Mohammed Ismael Zaman, known as Bolly, died after hospital staff failed to check the connection on his dialysis machine, despite it sounding an alarm after the catheter had become disconnected.
During Mr Zaman’s treatment at the Royal Shrewsbury Hospital on October 18, 2019, his dialysis machine set off a venous pressure alarm.
An unidentified member of staff reset the alarm without checking that the connection was still secure.
As a result of the reset, Mr Zaman bled out for seven minutes losing 49 per cent of his blood circulating volume.
He was found unconscious in a pool of blood and despite resuscitation attempts, died two hours later.
The coroner, Mr John Ellery concluded that the death was due to systems failure and individual neglect on the part of the unidentified staff member.
He said that he was satisfied that lessons had been learned by the trust.
On behalf of the family, Mr Zaman’s father, Shabier Zaman, said: “We are absolutely devastated about the tragic circumstances surrounding Bolly’s death, which could and should have been avoided.
“Bolly was improving with regular dialysis and was in the process of being considered for a possible kidney and pancreas transplant. He had a lot of hope for the future and had started making plans for a foreign holiday.
“To hear during the inquest that guidance and procedures for patient safety during dialysis were not followed has been heartbreaking. This tragedy should not have happened.
“Our priority as a family was to discover the circumstances in which Bolly died when he was supposed to be in the good care of the hospital. The investigations revealed considerable failings in care.
“We were relieved that the trust has learned lessons and urgently made changes to ensure that no other family has to go through this experience.”
Mr Zaman was 31 and was training to be a pharmacist.
However, from April 2019 he developed serious complications from diabetes type 1 and required kidney dialysis three times per week at the Royal Shrewsbury Hospital.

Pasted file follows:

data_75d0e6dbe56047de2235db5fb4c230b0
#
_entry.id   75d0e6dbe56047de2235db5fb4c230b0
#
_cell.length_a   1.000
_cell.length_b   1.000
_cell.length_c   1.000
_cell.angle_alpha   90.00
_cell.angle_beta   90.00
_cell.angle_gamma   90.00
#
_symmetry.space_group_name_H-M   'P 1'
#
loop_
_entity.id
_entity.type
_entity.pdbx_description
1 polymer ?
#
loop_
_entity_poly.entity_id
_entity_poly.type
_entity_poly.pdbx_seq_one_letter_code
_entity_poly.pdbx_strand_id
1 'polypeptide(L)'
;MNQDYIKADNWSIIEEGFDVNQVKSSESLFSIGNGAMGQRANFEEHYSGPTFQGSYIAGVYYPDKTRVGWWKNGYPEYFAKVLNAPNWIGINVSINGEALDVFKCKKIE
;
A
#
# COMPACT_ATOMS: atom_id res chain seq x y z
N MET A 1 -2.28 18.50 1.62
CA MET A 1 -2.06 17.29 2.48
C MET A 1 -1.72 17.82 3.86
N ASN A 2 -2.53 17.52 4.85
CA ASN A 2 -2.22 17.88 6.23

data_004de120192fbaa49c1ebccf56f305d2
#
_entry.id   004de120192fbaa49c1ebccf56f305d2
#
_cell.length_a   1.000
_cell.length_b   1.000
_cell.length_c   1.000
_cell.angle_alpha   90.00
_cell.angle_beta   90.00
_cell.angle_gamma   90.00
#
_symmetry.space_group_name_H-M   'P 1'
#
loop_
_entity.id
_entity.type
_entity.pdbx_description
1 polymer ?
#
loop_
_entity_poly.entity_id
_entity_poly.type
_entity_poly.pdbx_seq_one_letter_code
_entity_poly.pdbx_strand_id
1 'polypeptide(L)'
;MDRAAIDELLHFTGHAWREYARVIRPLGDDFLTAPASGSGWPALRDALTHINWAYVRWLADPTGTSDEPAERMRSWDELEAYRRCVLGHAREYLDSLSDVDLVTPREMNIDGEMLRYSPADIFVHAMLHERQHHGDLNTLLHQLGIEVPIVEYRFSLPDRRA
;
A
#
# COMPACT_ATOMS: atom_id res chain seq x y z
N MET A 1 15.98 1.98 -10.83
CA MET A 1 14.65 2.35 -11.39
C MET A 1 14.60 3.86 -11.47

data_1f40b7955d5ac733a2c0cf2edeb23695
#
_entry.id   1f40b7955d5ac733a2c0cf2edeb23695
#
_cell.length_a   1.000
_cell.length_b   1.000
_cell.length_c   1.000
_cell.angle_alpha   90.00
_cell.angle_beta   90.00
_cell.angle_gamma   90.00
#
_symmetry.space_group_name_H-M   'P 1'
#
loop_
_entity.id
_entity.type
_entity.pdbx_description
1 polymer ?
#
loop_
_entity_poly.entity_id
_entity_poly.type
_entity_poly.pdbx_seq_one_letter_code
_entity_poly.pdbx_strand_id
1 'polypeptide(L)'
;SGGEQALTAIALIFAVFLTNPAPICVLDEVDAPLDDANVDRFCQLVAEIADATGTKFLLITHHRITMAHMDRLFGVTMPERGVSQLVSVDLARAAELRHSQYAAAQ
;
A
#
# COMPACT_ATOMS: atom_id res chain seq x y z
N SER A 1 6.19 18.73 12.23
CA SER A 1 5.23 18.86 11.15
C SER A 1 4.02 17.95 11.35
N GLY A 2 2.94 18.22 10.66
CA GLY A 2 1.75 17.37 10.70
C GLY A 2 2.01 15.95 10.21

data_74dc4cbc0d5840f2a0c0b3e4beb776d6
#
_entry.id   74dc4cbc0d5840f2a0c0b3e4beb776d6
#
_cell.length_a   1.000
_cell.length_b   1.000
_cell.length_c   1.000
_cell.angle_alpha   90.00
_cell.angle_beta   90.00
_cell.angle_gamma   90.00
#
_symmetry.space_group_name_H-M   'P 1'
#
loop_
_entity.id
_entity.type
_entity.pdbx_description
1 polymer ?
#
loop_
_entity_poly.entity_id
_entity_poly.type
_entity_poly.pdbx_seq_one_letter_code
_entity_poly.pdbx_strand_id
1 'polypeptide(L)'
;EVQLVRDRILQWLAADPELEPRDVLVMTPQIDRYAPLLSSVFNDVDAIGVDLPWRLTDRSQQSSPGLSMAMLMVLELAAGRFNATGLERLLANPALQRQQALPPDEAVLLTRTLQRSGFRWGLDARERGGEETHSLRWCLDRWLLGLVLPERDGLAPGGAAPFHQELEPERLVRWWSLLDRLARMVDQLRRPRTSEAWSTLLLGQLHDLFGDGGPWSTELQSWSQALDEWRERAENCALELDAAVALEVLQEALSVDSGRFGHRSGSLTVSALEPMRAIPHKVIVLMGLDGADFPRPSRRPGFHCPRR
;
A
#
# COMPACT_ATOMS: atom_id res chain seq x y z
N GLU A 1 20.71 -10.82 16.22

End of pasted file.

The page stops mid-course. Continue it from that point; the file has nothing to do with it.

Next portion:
Following his death, investigations revealed that national guidelines for patient safety had not been implemented in the dialysis unit and that staff had not been trained adequately on the new guidelines, nor how to respond to all the alarms on the dialysis machine.
Following the inquest Hayley Flavell, director of nursing at The Shrewsbury and Telford Hospital NHS Trust (SaTH) said: “I wish to offer my sincerest condolences to Mr Zaman’s family for the loss of their much loved family member.
"My heartfelt sympathies go out to them. Following Mr Zaman’s death, we launched an investigation to examine and assess the care that he received.
"The investigation identified that he did not receive the high standard of care we wish to deliver, and I apologise unreservedly to his family for this.
“We have completed detailed action plans and a number of changes have been made to significantly strengthen and improve our standard operating procedures on the renal unit with robust re-training to ensure that all changes have been embedded.
“We have worked with Mr Zaman’s family and their solicitors and have agreed a settlement.
"However, I recognise that no amount of money will ever be enough to truly compensate Mr Zaman’s family for their terrible loss.
“We have been in contact with Mr Zaman’s family in the months since his death and have been working closely with the coroner’s office to prepare for the inquest.
“We will continue to support them as much as possible during this distressing time.”